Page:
I was heading home from the grocery store about a mile from my house, when I thought I might take a slightly longer route home, and check out the ocean. But I’d barely driven a block when I got distracted by this sight. Did I enter a time warp and get transported back to 1969?
No, it must have been the eighties, as the pickup in this pairing I spotted less than a block down the street, is of the generation from 1984 to 1988. The Fury, though is a ’67, I think.
A bit further down the road, it’s still the eighties. These Toyotas just don’t die.
A block from the coast, I have to pull over to snap this pairing. I saw at least five Eurovans on my short excursion. Could these belong to the same household, or were they having a #whitevanlife meetup?
The ocean was flat and gray, nothing special. So I turn back and lo-and-behold, it’s another white van meetup.
Actually, this time three vans … this Eurovan was around the corner from the Ram Sprinter and Ford E Series.
Not a van, or even much of a CC this time, but I couldn’t resist capturing this Porsche Cayman with bike rack. Who needs a van to haul your prized possession? There was only one bike tray on the roof.
I’m cheating a bit here, though I didn’t go out of my way to look for this VW Vanagon shop, as it’s on the same block as the Ram Sprinter/Ford /Eurovan triad pictured above, and only half a block from the market. I wonder if the Astro is going to get a pop top? Or converted to a pickup like the red Doka? Yes, that’s another white Vanagon Westy at the far right, but it was blocked by a Tacoma which I cropped out. Ok, time to head back and get my groceries in the fridge. But wait …
Not exactly a van, but an FMC motorhome. This one is actually a regular around town, though not usually parked here. Although the FMC Motorhome has never been allotted its own post, I mentioned this one in a comment to a post by Paul in early 2018, and Tim_Finn included a famous one in his tour of the Henry Ford Museum about two years ago. For those that aren’t familiar with it, FMC was Food Machinery Corporation, a company which started out manufacturing agricultural products in Mr Editor Paul’s former hometown of Los Gatos, California. In World War II, FMC transitioned to building military vehicles.
Perhaps to offset declining revenues after the end of the Vietnam War, FMC launched an RV division in the late seventies and built these rear-engined “pusher” coaches for several years. In fact, I briefly worked with an industrial designer who had worked on the exterior and interior styling, in my first job after college. I believe about 1000 were built, including some configured as transit buses. Working just a few miles from FMC’s headquarters and plant in San Jose, I think I saw more fighting vehicles on transporters than I’ve ever seen their motorhomes on the road.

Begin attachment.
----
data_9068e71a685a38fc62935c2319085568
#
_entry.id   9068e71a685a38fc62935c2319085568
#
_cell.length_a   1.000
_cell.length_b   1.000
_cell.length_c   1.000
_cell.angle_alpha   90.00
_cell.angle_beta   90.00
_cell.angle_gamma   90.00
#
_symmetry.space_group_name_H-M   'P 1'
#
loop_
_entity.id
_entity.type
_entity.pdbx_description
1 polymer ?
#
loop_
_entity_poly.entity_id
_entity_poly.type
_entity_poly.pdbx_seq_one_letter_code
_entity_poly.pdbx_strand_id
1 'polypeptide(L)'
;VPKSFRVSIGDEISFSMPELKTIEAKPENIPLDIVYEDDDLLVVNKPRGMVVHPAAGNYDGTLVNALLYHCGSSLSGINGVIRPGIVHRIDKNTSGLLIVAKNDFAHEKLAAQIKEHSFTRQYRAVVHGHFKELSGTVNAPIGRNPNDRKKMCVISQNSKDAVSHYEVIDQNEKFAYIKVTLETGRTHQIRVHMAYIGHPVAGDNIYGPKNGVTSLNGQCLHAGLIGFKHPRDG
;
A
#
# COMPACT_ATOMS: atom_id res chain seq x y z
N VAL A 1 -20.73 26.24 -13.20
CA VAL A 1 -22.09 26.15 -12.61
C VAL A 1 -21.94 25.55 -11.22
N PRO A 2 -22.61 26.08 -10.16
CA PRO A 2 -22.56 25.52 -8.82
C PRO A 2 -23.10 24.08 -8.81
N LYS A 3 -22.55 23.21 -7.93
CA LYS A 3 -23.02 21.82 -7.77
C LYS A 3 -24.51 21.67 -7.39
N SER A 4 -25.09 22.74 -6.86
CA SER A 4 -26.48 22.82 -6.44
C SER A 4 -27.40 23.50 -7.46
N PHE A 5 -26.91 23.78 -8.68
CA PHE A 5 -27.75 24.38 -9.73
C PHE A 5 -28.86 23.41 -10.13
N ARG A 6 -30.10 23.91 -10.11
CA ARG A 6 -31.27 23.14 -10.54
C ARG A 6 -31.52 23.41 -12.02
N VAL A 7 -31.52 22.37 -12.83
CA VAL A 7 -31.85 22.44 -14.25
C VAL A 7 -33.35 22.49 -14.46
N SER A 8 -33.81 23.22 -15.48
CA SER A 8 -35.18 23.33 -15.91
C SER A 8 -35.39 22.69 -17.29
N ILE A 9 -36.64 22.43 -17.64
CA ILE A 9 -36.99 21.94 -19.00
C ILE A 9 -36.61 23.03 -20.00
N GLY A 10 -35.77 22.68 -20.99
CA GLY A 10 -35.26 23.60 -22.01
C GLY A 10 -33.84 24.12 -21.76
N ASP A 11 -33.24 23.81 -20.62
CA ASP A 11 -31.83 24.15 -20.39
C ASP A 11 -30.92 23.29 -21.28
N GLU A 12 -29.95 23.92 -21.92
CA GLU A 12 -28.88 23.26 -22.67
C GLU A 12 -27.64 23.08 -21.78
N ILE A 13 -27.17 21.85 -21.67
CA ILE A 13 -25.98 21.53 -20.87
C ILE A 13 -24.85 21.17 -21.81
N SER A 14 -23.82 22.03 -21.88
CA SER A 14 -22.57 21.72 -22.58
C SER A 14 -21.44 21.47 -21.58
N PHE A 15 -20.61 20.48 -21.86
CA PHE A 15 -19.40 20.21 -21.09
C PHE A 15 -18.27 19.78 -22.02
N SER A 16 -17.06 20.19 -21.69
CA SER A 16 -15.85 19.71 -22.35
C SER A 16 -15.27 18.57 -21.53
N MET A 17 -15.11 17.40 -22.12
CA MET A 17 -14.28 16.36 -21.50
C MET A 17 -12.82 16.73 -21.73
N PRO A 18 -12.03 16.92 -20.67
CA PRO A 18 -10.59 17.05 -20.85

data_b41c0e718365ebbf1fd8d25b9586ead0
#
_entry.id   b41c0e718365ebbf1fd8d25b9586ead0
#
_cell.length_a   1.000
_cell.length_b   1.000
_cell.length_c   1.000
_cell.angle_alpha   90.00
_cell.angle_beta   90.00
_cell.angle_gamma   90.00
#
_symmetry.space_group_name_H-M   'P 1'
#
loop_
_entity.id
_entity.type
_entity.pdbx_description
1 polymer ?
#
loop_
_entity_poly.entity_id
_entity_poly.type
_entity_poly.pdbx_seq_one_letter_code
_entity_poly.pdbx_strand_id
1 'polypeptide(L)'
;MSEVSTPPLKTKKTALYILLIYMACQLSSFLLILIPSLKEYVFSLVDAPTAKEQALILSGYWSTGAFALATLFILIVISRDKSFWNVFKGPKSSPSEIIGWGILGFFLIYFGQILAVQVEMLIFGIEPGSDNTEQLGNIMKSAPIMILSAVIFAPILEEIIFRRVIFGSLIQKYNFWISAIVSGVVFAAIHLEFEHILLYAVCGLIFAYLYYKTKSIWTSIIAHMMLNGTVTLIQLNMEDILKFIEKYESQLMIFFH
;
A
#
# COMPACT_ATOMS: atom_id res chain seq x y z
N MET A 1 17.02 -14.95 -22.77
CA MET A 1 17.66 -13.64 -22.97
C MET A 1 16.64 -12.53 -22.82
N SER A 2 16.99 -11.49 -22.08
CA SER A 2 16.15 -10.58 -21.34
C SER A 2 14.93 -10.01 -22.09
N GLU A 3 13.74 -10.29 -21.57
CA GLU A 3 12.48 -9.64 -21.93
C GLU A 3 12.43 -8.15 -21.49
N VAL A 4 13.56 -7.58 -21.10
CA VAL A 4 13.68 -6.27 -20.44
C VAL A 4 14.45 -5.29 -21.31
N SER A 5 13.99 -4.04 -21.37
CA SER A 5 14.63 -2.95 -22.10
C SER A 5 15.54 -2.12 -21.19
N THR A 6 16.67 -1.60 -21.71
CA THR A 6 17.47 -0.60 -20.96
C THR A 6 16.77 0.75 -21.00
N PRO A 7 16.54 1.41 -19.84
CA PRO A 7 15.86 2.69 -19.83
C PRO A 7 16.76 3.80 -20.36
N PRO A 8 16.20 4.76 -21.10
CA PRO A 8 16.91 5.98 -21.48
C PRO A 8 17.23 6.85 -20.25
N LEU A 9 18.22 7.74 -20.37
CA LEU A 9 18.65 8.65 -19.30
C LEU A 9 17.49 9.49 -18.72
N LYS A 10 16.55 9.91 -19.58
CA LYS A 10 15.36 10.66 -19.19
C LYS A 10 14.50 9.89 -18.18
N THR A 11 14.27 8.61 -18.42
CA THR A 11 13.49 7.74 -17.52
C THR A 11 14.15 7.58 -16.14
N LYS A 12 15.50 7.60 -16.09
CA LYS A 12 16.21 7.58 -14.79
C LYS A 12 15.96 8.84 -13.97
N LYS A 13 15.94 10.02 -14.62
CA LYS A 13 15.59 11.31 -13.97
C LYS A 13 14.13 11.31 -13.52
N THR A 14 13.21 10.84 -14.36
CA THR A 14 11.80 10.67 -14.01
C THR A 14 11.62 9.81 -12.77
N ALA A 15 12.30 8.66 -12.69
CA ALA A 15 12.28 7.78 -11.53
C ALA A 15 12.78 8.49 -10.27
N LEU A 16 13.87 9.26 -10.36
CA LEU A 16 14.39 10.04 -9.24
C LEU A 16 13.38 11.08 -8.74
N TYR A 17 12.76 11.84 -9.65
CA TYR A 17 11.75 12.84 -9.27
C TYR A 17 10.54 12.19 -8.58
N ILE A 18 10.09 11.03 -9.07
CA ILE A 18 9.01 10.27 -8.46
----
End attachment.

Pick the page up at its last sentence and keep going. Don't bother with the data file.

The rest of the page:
I remember the ice cream I picked up at the store, so I really have to get home. But just a few blocks away, I spot this long wheelbase Chevy Sportvan 108 Custom van. The side marker light tells me that it’s at least ’68, but other than that I don’t know much about these. A friend had one in college and I remember removing the doghouse to do some work on the engine. Not fun.
Ok, now I’m just two blocks from home but vans keep distracting me. And this wasn’t the only Previa I saw on my shopping trip. The other one was in the grocery store parking lot and plastered with stickers. Interestingly, I had seen that one on the freeway outside town just last night.
One block to go, but I might as well get one more van. Another blue and white Chevy Van. Finally, I’m home, and the ice cream hasn’t even melted!
PS – not to flog a dead horse, but in this 3 or 4 mile excursion (with my oceanside detour and a few U turns when I spotted an interesting vehicle up a side street) I did see about 10-15 Teslas. But I know that’s not what you come to CC for. Enjoy! Now I’ll unpack the rest of the groceries and start cooking dinner.